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CHIPS: EW review

The TV classic gets a R-rated reboot starring Dax Shepard and Michael Peña

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Peter Iovino/Warner Bros.

CHiPS

type:
Movie
genre:
Action, Comedy
release date:
03/24/17
runtime:
100 minutes
performer:
Michael Pena, Dax Shepard
director:
Dax Shepard
Current Status:
In Season
mpaa:
R

We gave it a C-

Before the new CHIPS even shows a single motorcycle, the film opens with a disclaimer: “The California Highway Patrol does not endorse this film. At all.” And as the next 101 minutes of debauchery, nudity, and explosions unfold, it isn’t hard to see why. The original NBC show may have been a campy, late-‘70s action drama with minimal violence, but Dax Shepard’s big-screen take on the California Highway Patrol is distinctly R-rated. 

With gratuitous nudity and multiple severed extremities, CHIPS essentially copies the 21 Jump Street model: Take a somewhat classic TV series and turn it into a film that’s bloodier, sexier, and, above all, goofier. And while CHIPS sure is goofy, it falls flat compared to other buddy-cop comedies in its genre, relying too heavily on unpleasant sex jokes (often revolving around gay panic) and a nonsensical crime plot. 

Shepard pulled triple duty, writing, directing, and starring as Jon Baker, a former pro motorcycle rider who tries to save his marriage by joining the highway patrol. Never mind the fact that years of motorcycle accidents have left him broken and reliant on painkillers, or that his swim instructor wife (played by Shepard’s real-life spouse, Kristen Bell) wants little to do with him. His career takes a turn, however, when he’s partnered with a recent transfer officer, the so-called Frank “Ponch” Poncherello (Michael Peña). Ponch is actually an FBI agent from Miami who’s been tasked with going undercover to investigate a mysterious California crime ring.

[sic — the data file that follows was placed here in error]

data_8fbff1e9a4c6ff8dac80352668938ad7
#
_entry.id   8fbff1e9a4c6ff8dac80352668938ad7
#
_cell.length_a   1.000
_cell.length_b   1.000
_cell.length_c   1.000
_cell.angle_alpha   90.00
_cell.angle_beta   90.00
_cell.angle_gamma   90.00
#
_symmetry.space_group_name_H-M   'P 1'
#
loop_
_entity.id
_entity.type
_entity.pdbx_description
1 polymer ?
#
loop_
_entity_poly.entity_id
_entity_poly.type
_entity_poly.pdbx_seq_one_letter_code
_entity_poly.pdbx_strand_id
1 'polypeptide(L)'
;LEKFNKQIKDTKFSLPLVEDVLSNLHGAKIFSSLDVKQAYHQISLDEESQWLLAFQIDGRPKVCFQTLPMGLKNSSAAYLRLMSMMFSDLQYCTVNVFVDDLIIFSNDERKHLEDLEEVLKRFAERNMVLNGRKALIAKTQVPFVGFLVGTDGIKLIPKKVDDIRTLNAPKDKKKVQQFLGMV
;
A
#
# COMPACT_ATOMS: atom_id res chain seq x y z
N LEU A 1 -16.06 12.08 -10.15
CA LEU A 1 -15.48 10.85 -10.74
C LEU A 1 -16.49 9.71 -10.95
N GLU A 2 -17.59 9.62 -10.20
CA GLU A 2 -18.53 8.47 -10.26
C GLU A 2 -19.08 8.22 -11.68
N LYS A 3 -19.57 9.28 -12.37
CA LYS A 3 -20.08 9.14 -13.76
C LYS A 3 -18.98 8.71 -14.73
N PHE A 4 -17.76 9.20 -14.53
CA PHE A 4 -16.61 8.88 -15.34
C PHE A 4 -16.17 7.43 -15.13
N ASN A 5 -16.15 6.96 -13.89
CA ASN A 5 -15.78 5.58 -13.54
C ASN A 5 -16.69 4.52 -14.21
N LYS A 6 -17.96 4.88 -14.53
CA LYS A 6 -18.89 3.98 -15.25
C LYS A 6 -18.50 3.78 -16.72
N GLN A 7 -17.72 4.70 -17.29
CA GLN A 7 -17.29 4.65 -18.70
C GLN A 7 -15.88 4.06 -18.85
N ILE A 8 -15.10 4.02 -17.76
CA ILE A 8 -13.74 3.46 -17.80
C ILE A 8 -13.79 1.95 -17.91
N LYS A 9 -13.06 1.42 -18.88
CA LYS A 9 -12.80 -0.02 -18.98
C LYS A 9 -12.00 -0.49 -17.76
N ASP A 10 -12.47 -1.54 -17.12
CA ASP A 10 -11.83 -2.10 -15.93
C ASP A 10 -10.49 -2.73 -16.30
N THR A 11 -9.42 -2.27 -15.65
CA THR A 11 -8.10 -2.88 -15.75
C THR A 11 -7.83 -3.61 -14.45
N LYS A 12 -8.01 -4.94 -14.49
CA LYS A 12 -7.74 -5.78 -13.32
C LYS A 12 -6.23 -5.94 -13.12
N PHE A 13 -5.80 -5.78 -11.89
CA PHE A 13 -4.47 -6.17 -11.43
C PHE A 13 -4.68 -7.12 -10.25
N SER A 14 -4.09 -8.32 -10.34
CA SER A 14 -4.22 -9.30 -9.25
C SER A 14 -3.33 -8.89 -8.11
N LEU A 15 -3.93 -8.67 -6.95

Vincent D’Onofrio plays the ringleader of this band of dirty cops, a.k.a. a less-interesting version of Daredevil’s Wilson Fisk, but it doesn’t really matter. The bizarrely convoluted crime plot plays second fiddle to the buddy-cop camaraderie between Jon and Ponch, and although Shepard and Peña are charming enough, they get bogged down by repetitive jokes about Ponch’s sex addiction and obsession with women in yoga pants. (Practically every female character is either a selfish shrew or a sexpot eager to flash her boobs, with the exception of Maya Rudolph in a brief cameo as Jon’s superior officer.)

The actual action is exciting enough, and Shepard’s motorcycle chase scenes are a welcome respite of both action and comedy. But the rest of the film is lazily plotted and only sporadically funny, depending on your tolerance of jokes about sexting the wrong person. Best to avoid this one like the 405 during rush hour. C–

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